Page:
Emergency utility crews were due to be sent to Puerto Rico the week of Nov. 6 from New York State, including 350 utility personnel and 220 bucket trucks and special equipment.
New York is also deploying a Tactical Power Restoration Team [pdf] to Puerto Rico that includes 28 engineers and 15 damage assessment experts to help supervise and coordinate the restoration of the electric distribution system in the 27 sections of the PREPA power grid.
The deployment builds on the previous deployment of 20 New York Power Authority power experts and two Department of Environmental Conservation drone pilots who inspected and assessed 11 power plants and over 340 substations in the immediate aftermath of Hurricane Maria.
In mid-October, Fluor Corp. was awarded a contract by the U.S. Army Corps of Engineers Huntsville (Alabama) Engineering Center to help restore electric power to Puerto Rico. The six-month single award task order is valued at approximately $240 million.
An earlier contract worth $300 million was awarded by the Puerto Rican Electric Power Authority as a no-bid contract to Montana-based Whitefish Energy. That contract was pulled after objections were raised to its terms and alleged ties to Trump Administration officials. Whitefish is seeking $10 million in compensation for work it says it performed under that contract.
On Nov. 2, governors Andrew M. Cuomo of New York and Ricardo Rosselló of Puerto Rico met with the Rockefeller Foundation, Ford Foundation and Open Society Foundations, which announced an effort to help the U.S. territory better assess storm damage in order to secure sufficient federal disaster aid for the island's long-term recovery.
Using technical experts and in consultation with businesses, nonprofits and other leadership from the island, this group will work to assess damages suffered and costs to rebuild its infrastructure.
The work will assess housing; critical capital infrastructure, such as the electrical, water and the telecommunications systems; roads and bridges; and social infrastructure like schools and hospitals. Among other factors, the final assessment will take into account not only physical and economic loses, but the cost to improve and strengthen basic systems. The product of this work will be a report of damage and estimated rebuilding costs for consideration by Congress and the Administration in December.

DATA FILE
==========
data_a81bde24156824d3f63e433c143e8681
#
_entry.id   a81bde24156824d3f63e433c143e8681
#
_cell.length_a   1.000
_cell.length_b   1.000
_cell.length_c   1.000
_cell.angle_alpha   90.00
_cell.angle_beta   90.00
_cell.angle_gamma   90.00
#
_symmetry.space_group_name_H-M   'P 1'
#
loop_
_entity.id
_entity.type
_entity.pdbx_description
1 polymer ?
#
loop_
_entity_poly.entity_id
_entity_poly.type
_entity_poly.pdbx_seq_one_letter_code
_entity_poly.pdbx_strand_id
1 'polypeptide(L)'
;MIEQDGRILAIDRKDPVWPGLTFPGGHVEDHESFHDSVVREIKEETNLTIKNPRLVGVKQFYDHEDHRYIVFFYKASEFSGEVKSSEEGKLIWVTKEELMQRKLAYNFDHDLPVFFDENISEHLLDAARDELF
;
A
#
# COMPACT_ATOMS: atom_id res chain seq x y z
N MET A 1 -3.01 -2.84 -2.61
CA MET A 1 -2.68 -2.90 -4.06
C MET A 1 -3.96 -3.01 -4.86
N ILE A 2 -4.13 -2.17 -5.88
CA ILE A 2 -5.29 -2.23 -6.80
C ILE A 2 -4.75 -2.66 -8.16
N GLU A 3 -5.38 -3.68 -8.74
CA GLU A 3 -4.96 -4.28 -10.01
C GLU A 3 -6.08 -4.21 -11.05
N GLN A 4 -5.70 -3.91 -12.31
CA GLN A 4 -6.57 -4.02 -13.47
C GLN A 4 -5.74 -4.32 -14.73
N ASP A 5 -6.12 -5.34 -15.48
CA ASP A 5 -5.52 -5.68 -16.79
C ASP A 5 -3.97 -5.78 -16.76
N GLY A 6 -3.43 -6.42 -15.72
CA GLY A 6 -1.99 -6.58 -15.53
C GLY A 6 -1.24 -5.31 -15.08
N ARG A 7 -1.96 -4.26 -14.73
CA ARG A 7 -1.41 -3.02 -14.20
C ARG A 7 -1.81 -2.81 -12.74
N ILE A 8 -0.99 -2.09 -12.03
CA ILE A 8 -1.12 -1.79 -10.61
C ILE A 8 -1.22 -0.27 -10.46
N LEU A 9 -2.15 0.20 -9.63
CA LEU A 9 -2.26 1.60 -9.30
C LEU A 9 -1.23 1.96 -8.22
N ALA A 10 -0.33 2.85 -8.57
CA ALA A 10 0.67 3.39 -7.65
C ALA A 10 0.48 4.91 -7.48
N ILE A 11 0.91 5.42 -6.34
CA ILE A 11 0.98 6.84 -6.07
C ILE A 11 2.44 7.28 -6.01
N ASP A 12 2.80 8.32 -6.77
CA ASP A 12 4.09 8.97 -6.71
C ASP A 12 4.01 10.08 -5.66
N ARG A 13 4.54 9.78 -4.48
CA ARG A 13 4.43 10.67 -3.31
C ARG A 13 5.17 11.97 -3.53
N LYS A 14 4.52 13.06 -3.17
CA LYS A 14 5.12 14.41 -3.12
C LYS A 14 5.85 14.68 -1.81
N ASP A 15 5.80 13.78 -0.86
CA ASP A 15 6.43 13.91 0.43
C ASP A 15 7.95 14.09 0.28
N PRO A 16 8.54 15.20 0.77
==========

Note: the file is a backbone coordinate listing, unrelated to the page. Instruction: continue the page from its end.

Additional partners include AECOM, Deloitte, Columbia University, Stony Brook, the New York Power Authority, the Division of Homeland Security and Emergency Services, the New York State Division of Homes and Community Renewal, Electric Power Research Institute, Smart Electric Power Alliance, Con Edison and Con Edison International.
Learning from Hurricane Sandy
Cuomo and Rosselló also surveyed areas impacted by Hurricane Sandy to provide the Puerto Rican delegation an understanding of the recovery process and best practices for long-term rebuilding.
The projects surveyed include:
• Manhattan: Reconstructing the subway station that was entirely submerged in seawater at South Ferry.
• Staten Island: Restoring the natural habitat of the Oakwood Beach community with voluntary buyouts and building protective infrastructure, including a seven-mile-long elevated promenade with recreational amenities.
• Brooklyn: Strengthening defenses against storm tides to safeguard Coney Island
• Queens: Reconstructing the Breezy Point neighborhood following a fire and flooding.
• Long Island: Rebuilding the boardwalk, fortifying the shoreline, and elevating homes in the Long Beach community.
• Long Island: Elevating 12 power substations and constructing a new smart grid at the LIPA E.F. Barrett Substation.
• Long Island: Transforming and modernizing the Bay Park Sewage Treatment Plant in East Rockaway that serves more than 500,000 residents.
• Queens: Constructing new rail track for the Long Island Rail Road at Broad Channel.
• Queens: Installing eight new floodgates on underwater tunnels, including two on the Queens side of the Queens Midtown Tunnel.